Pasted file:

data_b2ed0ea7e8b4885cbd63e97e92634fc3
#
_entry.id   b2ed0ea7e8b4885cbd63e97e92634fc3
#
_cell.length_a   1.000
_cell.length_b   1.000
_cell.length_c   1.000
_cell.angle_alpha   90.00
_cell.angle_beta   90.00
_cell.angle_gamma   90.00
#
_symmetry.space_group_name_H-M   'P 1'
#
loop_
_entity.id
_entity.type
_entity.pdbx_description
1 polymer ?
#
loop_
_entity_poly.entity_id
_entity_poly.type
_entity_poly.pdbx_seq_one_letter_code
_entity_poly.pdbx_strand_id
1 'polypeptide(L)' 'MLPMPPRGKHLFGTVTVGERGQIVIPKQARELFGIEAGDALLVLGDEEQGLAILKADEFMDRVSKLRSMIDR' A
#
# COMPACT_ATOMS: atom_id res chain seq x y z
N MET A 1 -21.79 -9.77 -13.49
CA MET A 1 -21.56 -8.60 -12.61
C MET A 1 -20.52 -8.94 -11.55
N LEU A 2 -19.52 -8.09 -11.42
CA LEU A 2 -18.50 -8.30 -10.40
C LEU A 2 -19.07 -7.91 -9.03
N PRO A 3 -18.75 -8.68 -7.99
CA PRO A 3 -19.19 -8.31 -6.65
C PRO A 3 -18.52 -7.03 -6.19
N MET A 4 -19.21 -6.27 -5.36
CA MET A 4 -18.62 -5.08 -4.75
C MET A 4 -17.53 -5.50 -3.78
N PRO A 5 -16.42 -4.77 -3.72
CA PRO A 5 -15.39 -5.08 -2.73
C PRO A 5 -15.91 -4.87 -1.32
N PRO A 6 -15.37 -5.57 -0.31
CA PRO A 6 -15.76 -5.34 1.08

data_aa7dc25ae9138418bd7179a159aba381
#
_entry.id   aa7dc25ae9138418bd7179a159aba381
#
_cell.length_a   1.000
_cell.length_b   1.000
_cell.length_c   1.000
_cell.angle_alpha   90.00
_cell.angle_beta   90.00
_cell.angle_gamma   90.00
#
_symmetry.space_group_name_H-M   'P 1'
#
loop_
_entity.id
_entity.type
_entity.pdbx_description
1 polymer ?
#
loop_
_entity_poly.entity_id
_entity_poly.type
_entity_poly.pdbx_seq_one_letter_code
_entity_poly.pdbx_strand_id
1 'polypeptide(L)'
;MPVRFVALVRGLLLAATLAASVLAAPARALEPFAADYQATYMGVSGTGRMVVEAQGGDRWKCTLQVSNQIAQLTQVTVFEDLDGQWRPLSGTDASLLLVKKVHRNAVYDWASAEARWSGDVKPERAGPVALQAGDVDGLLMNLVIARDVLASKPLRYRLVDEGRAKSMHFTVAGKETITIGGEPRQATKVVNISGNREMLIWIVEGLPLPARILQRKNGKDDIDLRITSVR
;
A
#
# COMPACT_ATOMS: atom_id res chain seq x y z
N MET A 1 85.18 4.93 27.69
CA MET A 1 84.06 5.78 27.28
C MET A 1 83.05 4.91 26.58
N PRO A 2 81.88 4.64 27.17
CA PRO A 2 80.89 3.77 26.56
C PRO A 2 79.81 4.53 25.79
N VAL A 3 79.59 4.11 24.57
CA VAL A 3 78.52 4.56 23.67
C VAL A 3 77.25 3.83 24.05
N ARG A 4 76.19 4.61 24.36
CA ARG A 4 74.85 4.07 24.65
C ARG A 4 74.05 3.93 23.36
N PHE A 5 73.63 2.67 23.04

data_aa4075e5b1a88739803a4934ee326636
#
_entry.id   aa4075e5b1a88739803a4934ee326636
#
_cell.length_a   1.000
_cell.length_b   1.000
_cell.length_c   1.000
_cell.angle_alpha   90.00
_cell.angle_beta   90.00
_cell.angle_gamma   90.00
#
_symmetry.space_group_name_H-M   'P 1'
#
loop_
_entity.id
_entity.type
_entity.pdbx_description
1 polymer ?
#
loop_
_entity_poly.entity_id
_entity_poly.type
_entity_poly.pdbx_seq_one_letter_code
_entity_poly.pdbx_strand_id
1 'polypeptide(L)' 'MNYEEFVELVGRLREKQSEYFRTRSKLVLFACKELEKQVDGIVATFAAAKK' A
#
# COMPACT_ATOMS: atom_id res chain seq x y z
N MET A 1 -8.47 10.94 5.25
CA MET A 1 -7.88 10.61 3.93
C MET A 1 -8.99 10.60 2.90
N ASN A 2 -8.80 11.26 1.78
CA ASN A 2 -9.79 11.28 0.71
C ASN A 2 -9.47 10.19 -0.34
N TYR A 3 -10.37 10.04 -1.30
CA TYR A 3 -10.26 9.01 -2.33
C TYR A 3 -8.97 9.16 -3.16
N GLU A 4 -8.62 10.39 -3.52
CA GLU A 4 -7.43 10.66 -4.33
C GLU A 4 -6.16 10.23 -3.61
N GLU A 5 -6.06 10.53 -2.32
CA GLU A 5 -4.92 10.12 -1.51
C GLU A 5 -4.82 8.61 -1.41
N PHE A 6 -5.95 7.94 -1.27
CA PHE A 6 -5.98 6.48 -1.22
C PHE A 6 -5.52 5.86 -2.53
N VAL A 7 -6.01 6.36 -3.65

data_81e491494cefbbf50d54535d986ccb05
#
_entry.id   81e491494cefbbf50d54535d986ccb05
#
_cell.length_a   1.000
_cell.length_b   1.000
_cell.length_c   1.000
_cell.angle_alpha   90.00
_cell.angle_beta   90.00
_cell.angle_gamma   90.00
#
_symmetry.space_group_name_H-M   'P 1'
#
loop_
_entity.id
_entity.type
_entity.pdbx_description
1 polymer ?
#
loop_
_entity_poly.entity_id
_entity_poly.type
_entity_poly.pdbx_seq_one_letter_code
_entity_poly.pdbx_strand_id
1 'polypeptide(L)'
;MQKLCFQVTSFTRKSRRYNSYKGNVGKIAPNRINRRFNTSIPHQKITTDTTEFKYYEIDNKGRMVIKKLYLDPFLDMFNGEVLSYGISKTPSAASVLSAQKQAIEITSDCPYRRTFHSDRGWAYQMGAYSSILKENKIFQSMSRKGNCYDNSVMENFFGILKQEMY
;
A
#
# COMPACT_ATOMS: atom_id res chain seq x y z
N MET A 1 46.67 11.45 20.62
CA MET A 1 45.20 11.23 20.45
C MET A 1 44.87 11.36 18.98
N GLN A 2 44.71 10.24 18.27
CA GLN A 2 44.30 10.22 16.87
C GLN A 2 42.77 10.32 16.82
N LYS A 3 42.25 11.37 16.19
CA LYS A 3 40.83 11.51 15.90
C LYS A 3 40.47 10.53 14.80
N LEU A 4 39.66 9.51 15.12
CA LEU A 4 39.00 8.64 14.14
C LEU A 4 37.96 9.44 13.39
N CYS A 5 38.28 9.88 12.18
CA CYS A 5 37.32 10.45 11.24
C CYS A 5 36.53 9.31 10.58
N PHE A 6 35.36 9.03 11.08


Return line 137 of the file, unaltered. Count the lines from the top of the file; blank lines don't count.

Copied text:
#